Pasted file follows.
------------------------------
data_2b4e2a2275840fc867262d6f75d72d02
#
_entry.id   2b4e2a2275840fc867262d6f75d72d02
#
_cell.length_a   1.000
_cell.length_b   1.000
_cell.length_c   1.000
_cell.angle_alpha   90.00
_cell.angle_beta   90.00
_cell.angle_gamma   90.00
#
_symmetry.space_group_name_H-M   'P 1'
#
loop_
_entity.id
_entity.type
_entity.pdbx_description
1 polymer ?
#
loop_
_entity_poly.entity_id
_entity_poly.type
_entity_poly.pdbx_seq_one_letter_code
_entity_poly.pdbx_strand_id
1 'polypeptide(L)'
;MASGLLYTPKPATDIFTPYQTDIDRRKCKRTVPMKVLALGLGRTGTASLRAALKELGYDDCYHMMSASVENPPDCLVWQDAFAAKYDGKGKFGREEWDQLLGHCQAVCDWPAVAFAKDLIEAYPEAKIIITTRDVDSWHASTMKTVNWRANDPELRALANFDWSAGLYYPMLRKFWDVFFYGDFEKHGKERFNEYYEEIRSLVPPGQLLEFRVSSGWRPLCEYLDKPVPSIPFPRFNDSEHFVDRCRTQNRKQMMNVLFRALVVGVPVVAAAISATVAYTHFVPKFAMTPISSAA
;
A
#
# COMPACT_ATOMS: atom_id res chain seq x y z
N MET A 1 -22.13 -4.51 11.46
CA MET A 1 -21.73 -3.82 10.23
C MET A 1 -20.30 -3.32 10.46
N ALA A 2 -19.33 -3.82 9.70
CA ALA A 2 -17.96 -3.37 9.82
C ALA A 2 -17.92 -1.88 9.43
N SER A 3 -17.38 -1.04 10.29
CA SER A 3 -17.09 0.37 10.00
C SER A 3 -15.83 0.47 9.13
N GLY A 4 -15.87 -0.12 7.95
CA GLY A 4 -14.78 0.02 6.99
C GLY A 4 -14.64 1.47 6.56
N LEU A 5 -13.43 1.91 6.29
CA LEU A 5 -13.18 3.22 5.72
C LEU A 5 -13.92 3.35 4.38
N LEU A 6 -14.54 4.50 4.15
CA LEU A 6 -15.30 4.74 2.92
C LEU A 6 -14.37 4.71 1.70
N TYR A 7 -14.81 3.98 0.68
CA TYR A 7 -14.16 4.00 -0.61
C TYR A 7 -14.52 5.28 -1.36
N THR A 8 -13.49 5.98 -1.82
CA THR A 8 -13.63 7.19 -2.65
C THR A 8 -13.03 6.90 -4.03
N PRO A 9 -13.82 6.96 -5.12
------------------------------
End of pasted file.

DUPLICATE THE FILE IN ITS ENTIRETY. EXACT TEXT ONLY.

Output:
data_2b4e2a2275840fc867262d6f75d72d02
#
_entry.id   2b4e2a2275840fc867262d6f75d72d02
#
_cell.length_a   1.000
_cell.length_b   1.000
_cell.length_c   1.000
_cell.angle_alpha   90.00
_cell.angle_beta   90.00
_cell.angle_gamma   90.00
#
_symmetry.space_group_name_H-M   'P 1'
#
loop_
_entity.id
_entity.type
_entity.pdbx_description
1 polymer ?
#
loop_
_entity_poly.entity_id
_entity_poly.type
_entity_poly.pdbx_seq_one_letter_code
_entity_poly.pdbx_strand_id
1 'polypeptide(L)'
;MASGLLYTPKPATDIFTPYQTDIDRRKCKRTVPMKVLALGLGRTGTASLRAALKELGYDDCYHMMSASVENPPDCLVWQDAFAAKYDGKGKFGREEWDQLLGHCQAVCDWPAVAFAKDLIEAYPEAKIIITTRDVDSWHASTMKTVNWRANDPELRALANFDWSAGLYYPMLRKFWDVFFYGDFEKHGKERFNEYYEEIRSLVPPGQLLEFRVSSGWRPLCEYLDKPVPSIPFPRFNDSEHFVDRCRTQNRKQMMNVLFRALVVGVPVVAAAISATVAYTHFVPKFAMTPISSAA
;
A
#
# COMPACT_ATOMS: atom_id res chain seq x y z
N MET A 1 -22.13 -4.51 11.46
CA MET A 1 -21.73 -3.82 10.23
C MET A 1 -20.30 -3.32 10.46
N ALA A 2 -19.33 -3.82 9.70
CA ALA A 2 -17.96 -3.37 9.82
C ALA A 2 -17.92 -1.88 9.43
N SER A 3 -17.38 -1.04 10.29
CA SER A 3 -17.09 0.37 10.00
C SER A 3 -15.83 0.47 9.13
N GLY A 4 -15.87 -0.12 7.95
CA GLY A 4 -14.78 0.02 6.99
C GLY A 4 -14.64 1.47 6.56
N LEU A 5 -13.43 1.91 6.29
CA LEU A 5 -13.18 3.22 5.72
C LEU A 5 -13.92 3.35 4.38
N LEU A 6 -14.54 4.50 4.15
CA LEU A 6 -15.30 4.74 2.92
C LEU A 6 -14.37 4.71 1.70
N TYR A 7 -14.81 3.98 0.68
CA TYR A 7 -14.16 4.00 -0.61
C TYR A 7 -14.52 5.28 -1.36
N THR A 8 -13.49 5.98 -1.82
CA THR A 8 -13.63 7.19 -2.65
C THR A 8 -13.03 6.90 -4.03
N PRO A 9 -13.82 6.96 -5.12